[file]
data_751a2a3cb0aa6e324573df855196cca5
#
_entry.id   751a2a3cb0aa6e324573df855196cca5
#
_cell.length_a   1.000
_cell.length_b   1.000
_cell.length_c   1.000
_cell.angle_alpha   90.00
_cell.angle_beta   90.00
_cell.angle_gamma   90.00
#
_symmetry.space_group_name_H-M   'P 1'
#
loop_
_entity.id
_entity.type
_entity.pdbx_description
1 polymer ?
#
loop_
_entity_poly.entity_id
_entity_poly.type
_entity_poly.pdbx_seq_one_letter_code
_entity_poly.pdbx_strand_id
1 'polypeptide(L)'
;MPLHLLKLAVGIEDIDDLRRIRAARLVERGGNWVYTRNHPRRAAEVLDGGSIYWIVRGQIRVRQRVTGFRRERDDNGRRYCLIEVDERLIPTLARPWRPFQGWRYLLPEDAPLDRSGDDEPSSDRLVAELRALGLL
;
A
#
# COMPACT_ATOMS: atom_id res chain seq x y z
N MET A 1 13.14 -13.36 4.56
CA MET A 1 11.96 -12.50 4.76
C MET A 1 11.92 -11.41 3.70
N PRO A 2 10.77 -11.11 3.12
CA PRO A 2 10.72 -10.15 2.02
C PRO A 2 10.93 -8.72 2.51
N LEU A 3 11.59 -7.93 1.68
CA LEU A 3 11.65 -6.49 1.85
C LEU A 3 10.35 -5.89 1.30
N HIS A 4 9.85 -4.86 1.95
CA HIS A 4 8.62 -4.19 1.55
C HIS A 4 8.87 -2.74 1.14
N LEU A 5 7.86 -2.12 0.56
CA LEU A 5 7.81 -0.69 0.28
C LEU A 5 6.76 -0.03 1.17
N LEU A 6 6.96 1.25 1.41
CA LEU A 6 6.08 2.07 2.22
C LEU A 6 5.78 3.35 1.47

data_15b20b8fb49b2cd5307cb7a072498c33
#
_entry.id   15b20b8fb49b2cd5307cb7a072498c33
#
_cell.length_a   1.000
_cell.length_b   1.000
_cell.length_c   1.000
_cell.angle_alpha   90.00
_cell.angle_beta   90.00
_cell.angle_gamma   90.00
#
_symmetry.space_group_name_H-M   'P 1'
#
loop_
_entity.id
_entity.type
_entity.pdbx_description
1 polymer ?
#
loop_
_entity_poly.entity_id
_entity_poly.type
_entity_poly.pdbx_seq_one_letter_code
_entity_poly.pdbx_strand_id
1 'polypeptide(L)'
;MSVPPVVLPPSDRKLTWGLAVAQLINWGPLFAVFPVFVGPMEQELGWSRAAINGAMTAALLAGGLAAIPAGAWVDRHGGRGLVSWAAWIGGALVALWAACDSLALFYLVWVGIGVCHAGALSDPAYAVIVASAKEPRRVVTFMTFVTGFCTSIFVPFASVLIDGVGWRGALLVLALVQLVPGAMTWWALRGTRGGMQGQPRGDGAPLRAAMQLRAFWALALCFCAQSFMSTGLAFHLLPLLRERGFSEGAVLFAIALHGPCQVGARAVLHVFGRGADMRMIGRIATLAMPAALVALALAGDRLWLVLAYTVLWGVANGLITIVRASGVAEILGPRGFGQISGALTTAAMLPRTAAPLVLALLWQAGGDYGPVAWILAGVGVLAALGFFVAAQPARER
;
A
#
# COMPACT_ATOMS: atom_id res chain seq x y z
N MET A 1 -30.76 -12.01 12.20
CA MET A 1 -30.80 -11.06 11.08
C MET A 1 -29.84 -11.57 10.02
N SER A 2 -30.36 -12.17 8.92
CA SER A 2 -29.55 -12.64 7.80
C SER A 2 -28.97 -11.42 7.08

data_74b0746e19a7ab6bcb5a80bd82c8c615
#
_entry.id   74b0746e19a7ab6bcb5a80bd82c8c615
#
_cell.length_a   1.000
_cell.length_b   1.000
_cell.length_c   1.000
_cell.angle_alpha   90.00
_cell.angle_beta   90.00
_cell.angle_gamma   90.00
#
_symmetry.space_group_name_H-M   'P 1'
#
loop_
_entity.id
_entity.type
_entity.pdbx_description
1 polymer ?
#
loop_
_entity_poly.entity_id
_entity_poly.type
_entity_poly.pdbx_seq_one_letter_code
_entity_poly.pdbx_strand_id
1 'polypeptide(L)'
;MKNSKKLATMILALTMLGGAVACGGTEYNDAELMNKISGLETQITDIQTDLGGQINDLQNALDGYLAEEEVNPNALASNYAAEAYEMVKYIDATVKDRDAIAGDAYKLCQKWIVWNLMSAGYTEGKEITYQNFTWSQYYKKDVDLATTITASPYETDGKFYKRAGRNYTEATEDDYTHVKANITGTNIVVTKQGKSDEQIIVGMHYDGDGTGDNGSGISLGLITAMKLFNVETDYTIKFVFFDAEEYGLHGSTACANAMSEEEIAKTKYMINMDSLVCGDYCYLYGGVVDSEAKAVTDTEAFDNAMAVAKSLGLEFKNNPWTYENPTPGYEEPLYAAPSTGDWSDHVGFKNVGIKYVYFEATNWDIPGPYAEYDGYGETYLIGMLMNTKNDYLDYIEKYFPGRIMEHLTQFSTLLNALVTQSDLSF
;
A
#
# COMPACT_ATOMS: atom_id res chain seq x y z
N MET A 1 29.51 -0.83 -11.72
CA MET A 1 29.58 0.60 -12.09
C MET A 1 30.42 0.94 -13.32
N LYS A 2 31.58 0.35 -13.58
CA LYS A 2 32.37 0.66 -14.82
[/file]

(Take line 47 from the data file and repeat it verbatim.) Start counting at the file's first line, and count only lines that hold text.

CA LEU A 6 6.08 2.07 2.22